Positive risk sentiment pushed the Aussie higher last week. Can the bulls maintain their momentum this week?
Here are economic catalysts that could affect the comdoll’s price action:
China’s data dump (Monday, Asian session)
Aussie bulls and bears’ busy week starts with China printing a bunch of top-tier economic reports that could tell us just how much the economy is stinging from the U.S.-China trade conflict.
Fixed asset investment, which helps gauge business confidence in the long term, is expected to maintain its 5.7% YTD annualized figure in August.
Industrial production, which reflects strength of the manufacturing sector, is projected to jump from 4.8% to 5.3%. Finally, retail sales could accelerate from 7.6% to 7.9% in August as prices on some key products pop higher.
There are not a lot of other reports scheduled around China’s releases, so you can bet some pips that today’s releases will cause a blip or two on Aussie’s intraday price action.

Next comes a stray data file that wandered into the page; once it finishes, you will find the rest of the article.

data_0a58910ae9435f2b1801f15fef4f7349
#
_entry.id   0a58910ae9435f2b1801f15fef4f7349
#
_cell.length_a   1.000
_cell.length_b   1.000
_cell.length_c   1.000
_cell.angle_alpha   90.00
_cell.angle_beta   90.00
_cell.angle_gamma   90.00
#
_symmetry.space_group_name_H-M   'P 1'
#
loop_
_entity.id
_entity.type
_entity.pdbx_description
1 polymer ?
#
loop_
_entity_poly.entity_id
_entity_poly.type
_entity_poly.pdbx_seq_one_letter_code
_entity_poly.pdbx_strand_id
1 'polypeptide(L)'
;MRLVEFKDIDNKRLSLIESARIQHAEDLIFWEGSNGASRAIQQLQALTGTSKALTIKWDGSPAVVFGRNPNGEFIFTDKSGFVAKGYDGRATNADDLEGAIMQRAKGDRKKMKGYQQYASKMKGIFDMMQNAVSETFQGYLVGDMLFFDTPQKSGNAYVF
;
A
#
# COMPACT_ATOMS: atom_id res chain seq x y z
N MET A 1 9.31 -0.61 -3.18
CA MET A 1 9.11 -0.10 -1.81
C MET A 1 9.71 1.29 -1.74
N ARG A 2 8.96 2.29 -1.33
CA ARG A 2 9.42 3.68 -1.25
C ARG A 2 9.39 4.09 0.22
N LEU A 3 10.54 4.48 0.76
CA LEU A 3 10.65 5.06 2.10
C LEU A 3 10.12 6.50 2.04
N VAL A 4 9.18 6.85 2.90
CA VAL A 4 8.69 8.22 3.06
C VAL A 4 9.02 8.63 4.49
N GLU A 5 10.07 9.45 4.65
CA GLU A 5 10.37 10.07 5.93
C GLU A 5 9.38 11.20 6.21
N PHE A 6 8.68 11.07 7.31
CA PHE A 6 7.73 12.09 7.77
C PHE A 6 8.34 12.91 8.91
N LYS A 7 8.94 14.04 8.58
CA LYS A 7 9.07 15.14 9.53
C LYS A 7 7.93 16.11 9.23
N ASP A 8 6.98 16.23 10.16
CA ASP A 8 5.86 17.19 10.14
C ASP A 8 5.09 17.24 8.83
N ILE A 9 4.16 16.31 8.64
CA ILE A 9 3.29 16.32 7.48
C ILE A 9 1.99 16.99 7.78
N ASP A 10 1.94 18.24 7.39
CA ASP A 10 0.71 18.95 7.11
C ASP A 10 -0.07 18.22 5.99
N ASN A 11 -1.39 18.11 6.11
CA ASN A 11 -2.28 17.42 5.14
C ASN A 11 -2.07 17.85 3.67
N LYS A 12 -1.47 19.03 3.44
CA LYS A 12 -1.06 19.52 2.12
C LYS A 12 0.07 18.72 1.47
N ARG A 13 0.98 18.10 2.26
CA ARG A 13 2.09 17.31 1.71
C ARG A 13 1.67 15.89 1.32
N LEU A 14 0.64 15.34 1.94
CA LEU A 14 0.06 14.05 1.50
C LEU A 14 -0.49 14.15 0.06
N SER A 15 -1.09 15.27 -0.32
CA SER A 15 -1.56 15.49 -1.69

RBA’s meeting minutes (Sept 17, 2:30 am GMT)
As expected, the Reserve Bank of Australia (RBA) kept its rates at a record low of 1.0% in September. Governor Lowe and his team warned, however, that “an extended period of low interest rates” is needed to reduce unemployment and encourage inflation.
For now, he and his team are waiting to see the effect of their back-to-back interest rate cuts in June and July as well as developments in the labour market before they make any more changes to their policies.
At the time of the release, RBA’s decision was drowned by news that the U.S. has branded China as “currency manipulator” and China retaliating by limiting the yuan’s weakness.
This week we’ll know more about the RBA members’ thoughts on the economy. If they express more concern over the global demand slowdown and increased trading conflict, then we could see the Aussie trade lower.
Labor market numbers (Sept 19, 2:30 am GMT)
The economy added a net of 41,100 jobs in July, much higher than the 14,000 increase that market geeks had expected. Details tell us that 34,500 workers were posted with full-time jobs, while 6,700 workers found part-time employment.
The labour force participation rate edged higher from 66.0 to 66.1, which is partly why the unemployment rate held steady at 5.2% for the month.
This week analysts expect another 20,000 net job additions and for the jobless rate to maintain its 5.2% reading.
Missed last week’s price action? Read AUD’s price recap for September 9 – 13!